F.M. Sciutto III

By His Free Grace Alone, To Be Treasured Alone, & For His Glory Alone

From the Garden to the City, Part II

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I just finished reading John Dyer’s From the Garden to the City: The Redeeming and Corrupting Power of Technology on my Kindle. At the time of my browsing Amazon, it was free. So, I decided to download it and read it whenever I had a few minutes here or there.

Instead of reviewing it in the traditional format, I am going to post some highlights from the book that I found interesting and helpful about discerning the use technology in the Christian life. I will let the author speak for himself on whether or not you think the book deserves to be read.

The Church and Technology

“While God’s words are eternal and unchanging, the tools we use to access those words do change, and those changes in technology also bring subtle changes to the practice of worship. When we fail to recognize the impact of such technological change, we run the risk of allowing our tools to dictate our methods. Technology should not dictate our values or our methods. Rather, we must use technology out of our convictions and values.” (Loc. 359-62)

“In our sin we attempt to live independent of our need for God and others, but God originally designed humans to function in a deeply interdependent way that reflects the tri-personhood of God.” (Loc. 719-20)

“Churches urge their members to go through the program in hope that they will all come through the process as uniformly mature Christians. Of course, it’s wonderful when everyone in our church gets the chance to be theologically and biblically educated, but we can easily err into treating the spiritual growth of a human soul as if it were a simple, mechanical process. Then when we purchase “proven tools for spiritual growth” that don’t seem to “work,” we assume that we need to find and purchase a different tool, never considering that such a thing might not exist.” (Loc. 1045-49)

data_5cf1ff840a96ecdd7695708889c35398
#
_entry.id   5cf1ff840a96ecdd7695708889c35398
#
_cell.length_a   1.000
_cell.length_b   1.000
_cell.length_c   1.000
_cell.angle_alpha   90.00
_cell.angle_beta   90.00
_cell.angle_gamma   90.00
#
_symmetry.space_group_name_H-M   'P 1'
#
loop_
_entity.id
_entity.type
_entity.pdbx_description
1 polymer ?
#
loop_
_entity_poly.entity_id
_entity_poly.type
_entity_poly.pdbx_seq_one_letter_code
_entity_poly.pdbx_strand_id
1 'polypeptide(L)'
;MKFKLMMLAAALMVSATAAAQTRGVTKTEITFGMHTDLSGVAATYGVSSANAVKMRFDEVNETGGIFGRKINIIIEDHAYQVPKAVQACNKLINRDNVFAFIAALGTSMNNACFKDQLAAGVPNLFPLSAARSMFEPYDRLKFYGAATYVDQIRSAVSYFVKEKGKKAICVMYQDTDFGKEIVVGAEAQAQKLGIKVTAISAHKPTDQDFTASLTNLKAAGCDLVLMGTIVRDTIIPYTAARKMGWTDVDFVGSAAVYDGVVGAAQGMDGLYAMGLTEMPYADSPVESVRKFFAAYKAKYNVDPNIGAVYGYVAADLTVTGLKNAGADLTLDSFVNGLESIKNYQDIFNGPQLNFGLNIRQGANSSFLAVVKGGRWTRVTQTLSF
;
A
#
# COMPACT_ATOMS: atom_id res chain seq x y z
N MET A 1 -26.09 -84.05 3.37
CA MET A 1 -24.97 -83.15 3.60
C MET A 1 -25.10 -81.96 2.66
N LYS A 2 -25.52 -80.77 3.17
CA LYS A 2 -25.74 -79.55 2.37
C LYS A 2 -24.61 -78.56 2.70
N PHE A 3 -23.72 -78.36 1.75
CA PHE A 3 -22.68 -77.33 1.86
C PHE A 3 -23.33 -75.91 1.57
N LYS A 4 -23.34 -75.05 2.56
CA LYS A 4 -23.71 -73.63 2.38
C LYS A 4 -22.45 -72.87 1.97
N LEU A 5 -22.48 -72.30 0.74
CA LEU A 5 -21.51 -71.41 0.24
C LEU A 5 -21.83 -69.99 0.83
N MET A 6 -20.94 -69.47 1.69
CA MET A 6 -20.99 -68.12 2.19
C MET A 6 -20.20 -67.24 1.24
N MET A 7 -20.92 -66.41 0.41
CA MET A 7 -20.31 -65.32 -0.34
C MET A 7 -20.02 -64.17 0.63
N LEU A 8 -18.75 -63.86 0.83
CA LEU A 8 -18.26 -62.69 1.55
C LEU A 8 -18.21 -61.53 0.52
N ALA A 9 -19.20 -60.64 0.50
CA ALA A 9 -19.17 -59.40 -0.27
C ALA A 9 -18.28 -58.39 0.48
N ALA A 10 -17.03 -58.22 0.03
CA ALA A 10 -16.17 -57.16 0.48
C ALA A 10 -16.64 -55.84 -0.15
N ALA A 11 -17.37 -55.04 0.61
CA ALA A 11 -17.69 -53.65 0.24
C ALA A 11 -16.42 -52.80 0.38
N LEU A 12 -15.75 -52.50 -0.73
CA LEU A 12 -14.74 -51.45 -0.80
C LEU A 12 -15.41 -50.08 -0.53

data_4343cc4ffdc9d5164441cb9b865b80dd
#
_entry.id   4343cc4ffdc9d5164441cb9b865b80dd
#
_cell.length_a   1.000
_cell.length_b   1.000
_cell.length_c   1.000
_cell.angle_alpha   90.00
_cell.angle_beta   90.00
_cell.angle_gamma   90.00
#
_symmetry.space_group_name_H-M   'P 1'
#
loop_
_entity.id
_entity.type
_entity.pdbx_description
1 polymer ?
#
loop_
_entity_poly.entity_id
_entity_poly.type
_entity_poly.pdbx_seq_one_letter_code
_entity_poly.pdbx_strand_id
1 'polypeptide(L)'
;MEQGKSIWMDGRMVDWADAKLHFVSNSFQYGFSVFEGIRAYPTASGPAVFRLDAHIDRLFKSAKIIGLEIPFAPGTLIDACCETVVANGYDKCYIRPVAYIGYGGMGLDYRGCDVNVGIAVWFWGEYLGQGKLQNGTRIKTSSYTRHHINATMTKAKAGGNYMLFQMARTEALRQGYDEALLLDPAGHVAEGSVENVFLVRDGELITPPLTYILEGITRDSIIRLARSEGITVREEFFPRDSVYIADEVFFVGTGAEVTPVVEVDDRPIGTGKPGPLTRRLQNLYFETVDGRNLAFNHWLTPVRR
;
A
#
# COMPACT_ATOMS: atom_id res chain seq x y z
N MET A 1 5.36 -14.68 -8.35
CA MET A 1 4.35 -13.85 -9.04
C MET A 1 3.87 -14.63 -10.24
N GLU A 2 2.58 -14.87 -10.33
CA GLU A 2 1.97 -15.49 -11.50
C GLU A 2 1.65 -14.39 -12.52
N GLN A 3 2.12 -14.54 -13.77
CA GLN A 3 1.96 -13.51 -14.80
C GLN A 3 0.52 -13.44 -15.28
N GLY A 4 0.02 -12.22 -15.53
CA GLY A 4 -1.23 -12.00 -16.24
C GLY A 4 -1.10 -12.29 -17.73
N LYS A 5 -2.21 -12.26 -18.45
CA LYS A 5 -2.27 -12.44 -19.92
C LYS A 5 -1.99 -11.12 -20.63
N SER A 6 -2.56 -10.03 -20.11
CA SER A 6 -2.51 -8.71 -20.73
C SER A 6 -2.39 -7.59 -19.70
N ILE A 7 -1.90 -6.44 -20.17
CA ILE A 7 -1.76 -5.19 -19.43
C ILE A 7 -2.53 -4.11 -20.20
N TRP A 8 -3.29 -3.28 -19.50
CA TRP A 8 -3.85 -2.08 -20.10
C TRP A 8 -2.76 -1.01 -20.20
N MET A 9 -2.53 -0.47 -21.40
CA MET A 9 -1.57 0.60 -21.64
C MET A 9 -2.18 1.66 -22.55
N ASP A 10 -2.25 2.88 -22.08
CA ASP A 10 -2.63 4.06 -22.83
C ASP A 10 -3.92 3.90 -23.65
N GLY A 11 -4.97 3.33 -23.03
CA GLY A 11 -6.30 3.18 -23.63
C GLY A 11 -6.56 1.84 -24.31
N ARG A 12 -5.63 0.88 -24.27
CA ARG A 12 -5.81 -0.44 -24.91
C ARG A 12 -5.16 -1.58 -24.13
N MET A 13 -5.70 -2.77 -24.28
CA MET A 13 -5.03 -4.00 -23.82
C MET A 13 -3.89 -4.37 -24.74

“A good portion of the Christian life requires the ability to concentrate and focus on ideas over long periods of time. Spiritual depth requires the ability to pray for more than a few minutes, to read and memorize Scripture (not search for it online), and to love God with our hearts and our minds. This means that we must be careful to cultivate and retain the skill of deeply reading and deeply contemplating the things of God, something the Internet and digital technologies do not value. We cannot read deeply when we spend all of our time scanning or when we allow distraction to rule our minds.” (Loc. 2874-78)

“Our problem is not that technologically mediated relationships are unreal, nor is the problem that all online communication is self-focused and narcissistic. Rather, the danger is that just like the abundance of food causes us to mistake sweet food for nourishing food, and just like the abundance of information can drown out deep thinking, the abundance of virtual connection can drown out the kind of life-giving, table-oriented life that Jesus cultivated among his disciples.” (Loc. 3002-5)


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